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Eophrynus is an extinct genus of arachnids from the extinct order Trigonotarbida, which lived during the Late Carboniferous period in Europe. The genus was first described in 1871 by Henry Woodward (geologist).[1] The name comes from Eo, meaning 'dawn', and Phrynus, a extant genus of whip spider (order Amblypygi).

Two species have been recognised:

Species of Eophrynus, as with other tribonotarbids, were similar to modern spiders but could not produce silk and the back-half of their body was made up of small plates.[2]

The English species, E. prestvici, is known from a handful of good quality fossils preserved inside siderite concrections. Recent X-ray imaging revealed that these arachnids were covered by protective spikes.[2][3]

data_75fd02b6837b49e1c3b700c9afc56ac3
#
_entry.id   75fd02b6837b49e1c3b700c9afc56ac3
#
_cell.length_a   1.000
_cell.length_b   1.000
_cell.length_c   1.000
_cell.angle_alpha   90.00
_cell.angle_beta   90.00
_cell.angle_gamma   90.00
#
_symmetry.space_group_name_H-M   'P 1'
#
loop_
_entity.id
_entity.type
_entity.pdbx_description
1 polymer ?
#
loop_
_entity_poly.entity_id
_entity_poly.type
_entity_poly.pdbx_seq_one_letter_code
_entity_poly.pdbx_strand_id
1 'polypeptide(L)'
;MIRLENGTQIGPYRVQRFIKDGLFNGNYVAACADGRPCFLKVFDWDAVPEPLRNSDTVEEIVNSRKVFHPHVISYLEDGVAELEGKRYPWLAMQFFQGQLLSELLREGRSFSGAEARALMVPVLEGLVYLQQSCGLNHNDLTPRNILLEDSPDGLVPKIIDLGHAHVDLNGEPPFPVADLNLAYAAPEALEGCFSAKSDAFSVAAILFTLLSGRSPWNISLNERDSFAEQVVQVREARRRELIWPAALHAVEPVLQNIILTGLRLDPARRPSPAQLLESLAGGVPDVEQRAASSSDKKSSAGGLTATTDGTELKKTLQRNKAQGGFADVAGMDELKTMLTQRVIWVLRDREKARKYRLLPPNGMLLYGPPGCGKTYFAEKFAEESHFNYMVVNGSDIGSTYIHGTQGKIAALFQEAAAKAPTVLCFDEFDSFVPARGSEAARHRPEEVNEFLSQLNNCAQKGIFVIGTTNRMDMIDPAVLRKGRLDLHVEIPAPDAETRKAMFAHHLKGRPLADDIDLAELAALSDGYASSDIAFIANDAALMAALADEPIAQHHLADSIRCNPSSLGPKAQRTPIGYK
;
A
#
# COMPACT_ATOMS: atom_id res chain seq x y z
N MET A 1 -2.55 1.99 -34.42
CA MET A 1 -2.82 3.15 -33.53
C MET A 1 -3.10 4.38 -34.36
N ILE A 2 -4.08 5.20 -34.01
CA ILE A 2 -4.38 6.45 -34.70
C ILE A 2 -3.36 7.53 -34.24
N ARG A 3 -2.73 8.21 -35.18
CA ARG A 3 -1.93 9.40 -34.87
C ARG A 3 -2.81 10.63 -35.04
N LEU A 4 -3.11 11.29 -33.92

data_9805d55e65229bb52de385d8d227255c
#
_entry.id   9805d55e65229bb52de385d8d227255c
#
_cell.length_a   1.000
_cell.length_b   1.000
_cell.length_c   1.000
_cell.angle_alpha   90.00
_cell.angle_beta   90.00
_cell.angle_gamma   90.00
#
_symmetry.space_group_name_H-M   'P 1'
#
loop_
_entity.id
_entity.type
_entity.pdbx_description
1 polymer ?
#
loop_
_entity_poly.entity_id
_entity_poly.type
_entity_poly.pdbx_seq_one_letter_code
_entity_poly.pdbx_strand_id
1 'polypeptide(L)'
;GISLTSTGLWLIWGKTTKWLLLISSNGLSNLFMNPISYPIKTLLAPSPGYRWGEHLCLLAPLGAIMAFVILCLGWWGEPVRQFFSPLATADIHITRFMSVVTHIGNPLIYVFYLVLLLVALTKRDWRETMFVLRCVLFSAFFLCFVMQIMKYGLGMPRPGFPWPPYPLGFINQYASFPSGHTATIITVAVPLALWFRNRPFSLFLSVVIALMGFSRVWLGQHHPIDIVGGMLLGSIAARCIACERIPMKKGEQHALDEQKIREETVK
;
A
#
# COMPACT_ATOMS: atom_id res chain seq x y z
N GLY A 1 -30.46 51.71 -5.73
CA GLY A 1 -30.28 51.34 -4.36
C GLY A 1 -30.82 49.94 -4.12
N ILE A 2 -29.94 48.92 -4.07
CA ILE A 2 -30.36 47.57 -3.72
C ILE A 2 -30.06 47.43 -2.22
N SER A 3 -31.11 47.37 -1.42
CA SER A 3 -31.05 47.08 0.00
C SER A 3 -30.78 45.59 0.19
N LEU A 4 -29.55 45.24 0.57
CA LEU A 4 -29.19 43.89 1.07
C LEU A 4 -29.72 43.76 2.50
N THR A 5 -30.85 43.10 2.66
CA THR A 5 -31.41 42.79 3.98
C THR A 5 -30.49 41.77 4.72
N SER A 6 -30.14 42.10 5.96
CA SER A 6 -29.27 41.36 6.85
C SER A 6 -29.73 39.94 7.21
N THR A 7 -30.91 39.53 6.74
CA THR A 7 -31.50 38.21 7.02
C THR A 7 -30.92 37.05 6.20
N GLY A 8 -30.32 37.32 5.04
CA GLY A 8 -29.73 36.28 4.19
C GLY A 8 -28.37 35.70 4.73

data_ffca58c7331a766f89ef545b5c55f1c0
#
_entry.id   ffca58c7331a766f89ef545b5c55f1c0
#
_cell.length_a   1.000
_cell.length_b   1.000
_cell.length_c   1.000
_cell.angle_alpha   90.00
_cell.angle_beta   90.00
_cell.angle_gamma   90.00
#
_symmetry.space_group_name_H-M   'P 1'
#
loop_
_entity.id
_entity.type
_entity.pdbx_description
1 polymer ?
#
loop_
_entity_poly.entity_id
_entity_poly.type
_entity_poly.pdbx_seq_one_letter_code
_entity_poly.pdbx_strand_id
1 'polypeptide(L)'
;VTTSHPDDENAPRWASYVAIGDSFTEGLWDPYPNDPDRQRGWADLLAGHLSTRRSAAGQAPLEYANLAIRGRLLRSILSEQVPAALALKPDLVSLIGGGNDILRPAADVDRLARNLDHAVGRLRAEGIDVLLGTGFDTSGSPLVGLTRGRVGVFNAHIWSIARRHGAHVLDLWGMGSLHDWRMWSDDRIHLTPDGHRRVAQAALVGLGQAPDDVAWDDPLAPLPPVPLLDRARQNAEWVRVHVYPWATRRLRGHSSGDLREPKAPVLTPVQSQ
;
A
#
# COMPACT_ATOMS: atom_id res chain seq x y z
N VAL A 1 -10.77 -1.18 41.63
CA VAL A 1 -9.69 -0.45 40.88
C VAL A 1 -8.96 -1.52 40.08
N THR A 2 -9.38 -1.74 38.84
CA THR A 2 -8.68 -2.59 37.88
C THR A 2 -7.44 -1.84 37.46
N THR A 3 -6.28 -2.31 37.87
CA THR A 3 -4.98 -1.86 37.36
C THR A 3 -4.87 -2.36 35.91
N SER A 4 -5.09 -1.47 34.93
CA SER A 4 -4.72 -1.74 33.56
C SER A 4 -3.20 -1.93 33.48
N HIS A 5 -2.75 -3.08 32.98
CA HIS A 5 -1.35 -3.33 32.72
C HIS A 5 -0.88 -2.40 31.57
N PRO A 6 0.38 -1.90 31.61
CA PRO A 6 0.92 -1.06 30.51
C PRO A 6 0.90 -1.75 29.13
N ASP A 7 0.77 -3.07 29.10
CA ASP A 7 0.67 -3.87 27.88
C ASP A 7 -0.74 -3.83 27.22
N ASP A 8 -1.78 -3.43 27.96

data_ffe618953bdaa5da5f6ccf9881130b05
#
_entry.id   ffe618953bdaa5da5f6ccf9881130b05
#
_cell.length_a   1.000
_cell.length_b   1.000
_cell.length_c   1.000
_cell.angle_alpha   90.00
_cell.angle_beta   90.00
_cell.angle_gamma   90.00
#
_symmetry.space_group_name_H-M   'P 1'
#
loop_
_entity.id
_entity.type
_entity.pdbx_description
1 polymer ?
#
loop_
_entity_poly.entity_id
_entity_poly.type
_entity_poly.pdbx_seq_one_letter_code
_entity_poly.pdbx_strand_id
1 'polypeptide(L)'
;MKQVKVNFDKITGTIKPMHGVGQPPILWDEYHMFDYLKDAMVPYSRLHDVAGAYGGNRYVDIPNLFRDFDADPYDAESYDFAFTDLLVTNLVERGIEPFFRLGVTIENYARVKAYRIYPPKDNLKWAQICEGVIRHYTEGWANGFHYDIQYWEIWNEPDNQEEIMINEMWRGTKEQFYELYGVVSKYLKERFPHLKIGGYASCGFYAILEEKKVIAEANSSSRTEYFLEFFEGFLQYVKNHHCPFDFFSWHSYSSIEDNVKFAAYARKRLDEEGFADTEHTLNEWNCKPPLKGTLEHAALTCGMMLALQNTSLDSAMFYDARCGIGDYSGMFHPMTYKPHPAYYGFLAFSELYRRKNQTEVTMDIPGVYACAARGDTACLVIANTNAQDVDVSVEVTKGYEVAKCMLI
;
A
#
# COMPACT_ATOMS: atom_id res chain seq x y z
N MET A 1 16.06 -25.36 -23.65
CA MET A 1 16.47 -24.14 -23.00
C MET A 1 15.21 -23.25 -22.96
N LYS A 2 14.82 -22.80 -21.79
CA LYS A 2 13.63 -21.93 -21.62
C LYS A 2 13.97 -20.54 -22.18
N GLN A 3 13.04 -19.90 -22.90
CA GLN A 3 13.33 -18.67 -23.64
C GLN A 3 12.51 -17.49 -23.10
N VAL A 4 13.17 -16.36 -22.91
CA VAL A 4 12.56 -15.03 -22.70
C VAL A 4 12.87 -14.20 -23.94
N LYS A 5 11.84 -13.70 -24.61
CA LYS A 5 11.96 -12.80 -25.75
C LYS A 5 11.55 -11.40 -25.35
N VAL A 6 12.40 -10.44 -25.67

Temporal range: Late Carboniferous, 318–299 Ma
Eophrynus prestvicii BU669
Fossil of Eophrynus prestvicii (BU 699, Lapworth Museum, University of Birmingham, UK), whitened with ammonium chloride to improve contrast. A. Dorsal view. B. Ventral view.
Scientific classification
Kingdom: Animalia
Phylum: Arthropoda
Class: Arachnida
Order: Trigonotarbida
Family: Eophrynidae
Genus: Eophrynus
Woodward, 1871


  1. ^ Woodward, H. 1871. On the discovery of a new and very perfect Arachnide from the ironstone of the Dudley Coal-field. Geological Magazine, 8 (9): 1–4.
  2. ^ a b "X-rays bring extinct spiders back to life". Planet Earth online. 5 August 2009. Retrieved 2009-08-05.
  3. ^ Russell Garwood, Jason A. Dunlop & Mark D. Sutton (2009). "High-fidelity X-ray micro-tomography reconstruction of siderite-hosted Carboniferous arachnids". Biology Letters. 5 (6): 841–844. doi:10.1098/rsbl.2009.0464. PMC 2828000Freely accessible. PMID 19656861.

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